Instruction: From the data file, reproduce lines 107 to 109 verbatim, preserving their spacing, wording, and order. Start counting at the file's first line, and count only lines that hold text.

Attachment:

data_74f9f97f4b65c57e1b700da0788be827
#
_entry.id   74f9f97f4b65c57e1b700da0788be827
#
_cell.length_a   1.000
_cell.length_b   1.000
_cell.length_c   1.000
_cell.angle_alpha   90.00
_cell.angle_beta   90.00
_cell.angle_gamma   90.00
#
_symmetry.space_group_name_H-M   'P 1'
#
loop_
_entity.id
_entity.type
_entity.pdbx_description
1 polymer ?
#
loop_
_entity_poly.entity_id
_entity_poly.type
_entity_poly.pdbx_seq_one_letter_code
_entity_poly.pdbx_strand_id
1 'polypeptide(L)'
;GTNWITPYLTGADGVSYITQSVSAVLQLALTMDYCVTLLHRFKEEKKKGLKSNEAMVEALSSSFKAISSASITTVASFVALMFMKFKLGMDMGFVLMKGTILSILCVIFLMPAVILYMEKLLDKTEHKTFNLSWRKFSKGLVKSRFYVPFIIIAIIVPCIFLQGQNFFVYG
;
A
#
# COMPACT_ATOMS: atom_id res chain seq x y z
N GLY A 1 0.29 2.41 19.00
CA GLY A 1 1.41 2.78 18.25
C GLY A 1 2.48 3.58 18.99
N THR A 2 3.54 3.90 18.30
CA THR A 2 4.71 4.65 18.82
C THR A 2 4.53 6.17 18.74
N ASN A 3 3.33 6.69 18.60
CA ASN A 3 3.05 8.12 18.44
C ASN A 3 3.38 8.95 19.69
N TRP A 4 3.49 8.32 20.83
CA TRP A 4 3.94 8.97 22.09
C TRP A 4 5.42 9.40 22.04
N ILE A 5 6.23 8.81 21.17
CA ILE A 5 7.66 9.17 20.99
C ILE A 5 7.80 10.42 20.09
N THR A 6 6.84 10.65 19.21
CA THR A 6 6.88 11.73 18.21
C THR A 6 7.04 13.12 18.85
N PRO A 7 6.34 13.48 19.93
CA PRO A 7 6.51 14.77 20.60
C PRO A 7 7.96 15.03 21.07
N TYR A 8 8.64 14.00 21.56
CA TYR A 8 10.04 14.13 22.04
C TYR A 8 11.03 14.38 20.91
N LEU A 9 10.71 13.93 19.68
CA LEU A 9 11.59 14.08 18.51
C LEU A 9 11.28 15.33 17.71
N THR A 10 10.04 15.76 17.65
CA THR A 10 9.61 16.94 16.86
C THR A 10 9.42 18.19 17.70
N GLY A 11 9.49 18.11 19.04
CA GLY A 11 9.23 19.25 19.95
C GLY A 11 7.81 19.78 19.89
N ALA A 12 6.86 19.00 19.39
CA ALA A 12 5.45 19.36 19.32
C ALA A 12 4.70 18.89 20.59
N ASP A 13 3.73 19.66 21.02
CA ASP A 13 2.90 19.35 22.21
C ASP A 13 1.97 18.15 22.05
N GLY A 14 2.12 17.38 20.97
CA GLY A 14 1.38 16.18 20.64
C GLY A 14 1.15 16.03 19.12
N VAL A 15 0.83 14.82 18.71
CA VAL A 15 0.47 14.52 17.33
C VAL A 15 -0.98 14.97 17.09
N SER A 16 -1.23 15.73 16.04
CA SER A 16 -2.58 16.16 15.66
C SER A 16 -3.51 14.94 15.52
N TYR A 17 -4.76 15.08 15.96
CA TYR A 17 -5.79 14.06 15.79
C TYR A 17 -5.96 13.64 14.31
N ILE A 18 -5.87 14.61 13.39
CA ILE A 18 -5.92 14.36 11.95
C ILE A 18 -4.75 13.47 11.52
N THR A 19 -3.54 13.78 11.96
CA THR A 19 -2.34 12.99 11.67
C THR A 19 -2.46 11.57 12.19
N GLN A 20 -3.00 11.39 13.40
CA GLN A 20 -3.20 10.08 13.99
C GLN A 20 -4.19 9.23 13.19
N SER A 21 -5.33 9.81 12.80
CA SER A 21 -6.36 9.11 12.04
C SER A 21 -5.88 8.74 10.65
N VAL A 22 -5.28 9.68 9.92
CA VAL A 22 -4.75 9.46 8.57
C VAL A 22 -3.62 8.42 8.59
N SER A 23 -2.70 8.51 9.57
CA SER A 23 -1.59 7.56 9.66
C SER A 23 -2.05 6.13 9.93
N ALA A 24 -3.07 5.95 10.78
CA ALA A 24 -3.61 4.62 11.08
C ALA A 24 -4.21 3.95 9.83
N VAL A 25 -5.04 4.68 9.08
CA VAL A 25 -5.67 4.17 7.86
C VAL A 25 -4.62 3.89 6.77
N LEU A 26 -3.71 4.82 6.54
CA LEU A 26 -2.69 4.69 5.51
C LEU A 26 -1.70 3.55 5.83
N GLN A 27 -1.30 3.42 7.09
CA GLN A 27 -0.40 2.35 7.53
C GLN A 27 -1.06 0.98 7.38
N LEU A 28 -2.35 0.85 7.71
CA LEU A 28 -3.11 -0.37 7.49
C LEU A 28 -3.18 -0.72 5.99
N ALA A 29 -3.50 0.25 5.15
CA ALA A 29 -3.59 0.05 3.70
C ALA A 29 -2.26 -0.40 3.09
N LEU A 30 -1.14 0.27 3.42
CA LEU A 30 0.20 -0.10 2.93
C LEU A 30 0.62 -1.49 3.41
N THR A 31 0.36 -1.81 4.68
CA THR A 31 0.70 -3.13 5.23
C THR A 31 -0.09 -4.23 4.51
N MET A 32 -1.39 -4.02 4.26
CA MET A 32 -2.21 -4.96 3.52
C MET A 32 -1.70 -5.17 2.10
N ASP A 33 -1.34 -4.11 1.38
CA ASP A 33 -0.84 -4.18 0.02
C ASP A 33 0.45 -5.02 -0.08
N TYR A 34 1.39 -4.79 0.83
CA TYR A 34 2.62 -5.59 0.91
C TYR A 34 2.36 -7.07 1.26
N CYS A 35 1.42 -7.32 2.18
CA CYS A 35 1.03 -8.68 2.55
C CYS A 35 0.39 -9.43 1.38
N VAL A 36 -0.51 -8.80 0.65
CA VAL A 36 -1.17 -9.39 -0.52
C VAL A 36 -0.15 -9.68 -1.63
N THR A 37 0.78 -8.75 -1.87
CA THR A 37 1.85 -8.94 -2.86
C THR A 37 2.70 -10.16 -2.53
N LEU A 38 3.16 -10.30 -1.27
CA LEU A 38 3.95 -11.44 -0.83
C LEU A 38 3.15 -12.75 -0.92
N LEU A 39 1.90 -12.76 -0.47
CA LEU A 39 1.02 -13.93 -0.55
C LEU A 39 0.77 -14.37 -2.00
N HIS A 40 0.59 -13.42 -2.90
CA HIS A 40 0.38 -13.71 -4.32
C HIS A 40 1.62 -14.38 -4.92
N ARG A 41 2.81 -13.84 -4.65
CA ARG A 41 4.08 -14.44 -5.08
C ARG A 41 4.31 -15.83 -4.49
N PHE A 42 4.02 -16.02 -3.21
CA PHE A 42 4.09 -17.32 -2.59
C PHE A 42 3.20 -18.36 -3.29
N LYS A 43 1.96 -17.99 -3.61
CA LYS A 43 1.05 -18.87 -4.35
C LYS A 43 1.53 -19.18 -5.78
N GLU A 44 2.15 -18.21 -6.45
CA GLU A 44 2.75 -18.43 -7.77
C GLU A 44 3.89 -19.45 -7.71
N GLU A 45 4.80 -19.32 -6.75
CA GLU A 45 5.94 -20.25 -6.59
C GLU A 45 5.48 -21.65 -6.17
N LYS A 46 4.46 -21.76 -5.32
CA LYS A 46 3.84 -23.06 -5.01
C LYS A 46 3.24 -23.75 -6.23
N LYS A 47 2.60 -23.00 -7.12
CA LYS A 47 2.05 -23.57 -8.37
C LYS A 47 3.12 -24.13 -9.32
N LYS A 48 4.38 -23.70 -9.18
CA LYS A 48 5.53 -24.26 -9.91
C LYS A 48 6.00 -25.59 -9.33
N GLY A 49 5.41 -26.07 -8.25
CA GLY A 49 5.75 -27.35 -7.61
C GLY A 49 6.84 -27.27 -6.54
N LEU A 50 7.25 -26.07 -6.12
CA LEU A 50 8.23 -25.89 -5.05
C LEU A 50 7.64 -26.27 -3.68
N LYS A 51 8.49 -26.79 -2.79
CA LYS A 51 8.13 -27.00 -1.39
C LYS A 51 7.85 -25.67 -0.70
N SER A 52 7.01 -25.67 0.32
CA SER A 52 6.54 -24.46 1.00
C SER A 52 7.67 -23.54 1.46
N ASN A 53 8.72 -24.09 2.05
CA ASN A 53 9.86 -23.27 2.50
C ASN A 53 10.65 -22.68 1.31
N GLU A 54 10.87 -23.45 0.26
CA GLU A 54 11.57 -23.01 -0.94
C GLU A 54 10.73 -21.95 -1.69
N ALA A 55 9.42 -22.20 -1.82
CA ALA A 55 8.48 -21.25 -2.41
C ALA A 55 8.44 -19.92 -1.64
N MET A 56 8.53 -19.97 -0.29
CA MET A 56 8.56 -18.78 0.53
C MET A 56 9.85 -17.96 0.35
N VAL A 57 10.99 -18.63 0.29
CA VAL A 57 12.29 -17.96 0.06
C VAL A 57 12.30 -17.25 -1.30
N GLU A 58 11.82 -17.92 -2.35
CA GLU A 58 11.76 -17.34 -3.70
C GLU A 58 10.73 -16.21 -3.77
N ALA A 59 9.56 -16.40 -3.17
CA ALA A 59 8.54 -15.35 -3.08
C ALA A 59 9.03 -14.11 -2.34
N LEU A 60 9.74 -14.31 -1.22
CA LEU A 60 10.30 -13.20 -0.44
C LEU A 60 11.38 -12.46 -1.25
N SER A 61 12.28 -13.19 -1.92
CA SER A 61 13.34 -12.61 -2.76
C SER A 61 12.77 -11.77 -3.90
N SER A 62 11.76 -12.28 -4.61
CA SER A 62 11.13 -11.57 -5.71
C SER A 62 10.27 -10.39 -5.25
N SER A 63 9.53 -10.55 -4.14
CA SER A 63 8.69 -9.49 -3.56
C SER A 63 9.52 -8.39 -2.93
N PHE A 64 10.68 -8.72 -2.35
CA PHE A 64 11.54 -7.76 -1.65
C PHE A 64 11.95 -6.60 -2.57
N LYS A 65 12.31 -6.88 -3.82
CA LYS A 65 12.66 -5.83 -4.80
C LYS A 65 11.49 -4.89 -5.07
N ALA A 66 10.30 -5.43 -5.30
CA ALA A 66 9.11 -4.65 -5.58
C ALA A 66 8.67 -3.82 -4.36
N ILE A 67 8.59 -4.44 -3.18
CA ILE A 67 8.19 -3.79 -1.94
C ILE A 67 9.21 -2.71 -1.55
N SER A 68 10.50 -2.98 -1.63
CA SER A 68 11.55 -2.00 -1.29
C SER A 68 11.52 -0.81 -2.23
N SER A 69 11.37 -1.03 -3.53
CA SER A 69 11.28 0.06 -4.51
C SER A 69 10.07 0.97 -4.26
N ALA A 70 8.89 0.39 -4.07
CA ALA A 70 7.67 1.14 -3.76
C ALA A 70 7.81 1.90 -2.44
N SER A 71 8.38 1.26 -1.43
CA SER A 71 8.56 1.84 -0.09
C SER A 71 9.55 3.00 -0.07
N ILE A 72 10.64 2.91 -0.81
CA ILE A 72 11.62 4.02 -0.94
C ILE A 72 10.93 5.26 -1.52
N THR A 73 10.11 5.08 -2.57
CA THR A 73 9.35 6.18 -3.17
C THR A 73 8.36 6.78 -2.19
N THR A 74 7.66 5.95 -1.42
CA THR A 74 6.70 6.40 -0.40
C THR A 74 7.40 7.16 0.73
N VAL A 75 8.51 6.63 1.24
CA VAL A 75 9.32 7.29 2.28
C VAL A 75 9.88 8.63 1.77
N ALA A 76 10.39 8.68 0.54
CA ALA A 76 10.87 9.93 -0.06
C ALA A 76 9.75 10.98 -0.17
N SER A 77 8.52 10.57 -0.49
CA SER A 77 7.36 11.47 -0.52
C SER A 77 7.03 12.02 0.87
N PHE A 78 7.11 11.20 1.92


CA LEU A 26 -2.69 4.69 5.51
C LEU A 26 -1.70 3.55 5.83
N GLN A 27 -1.30 3.42 7.09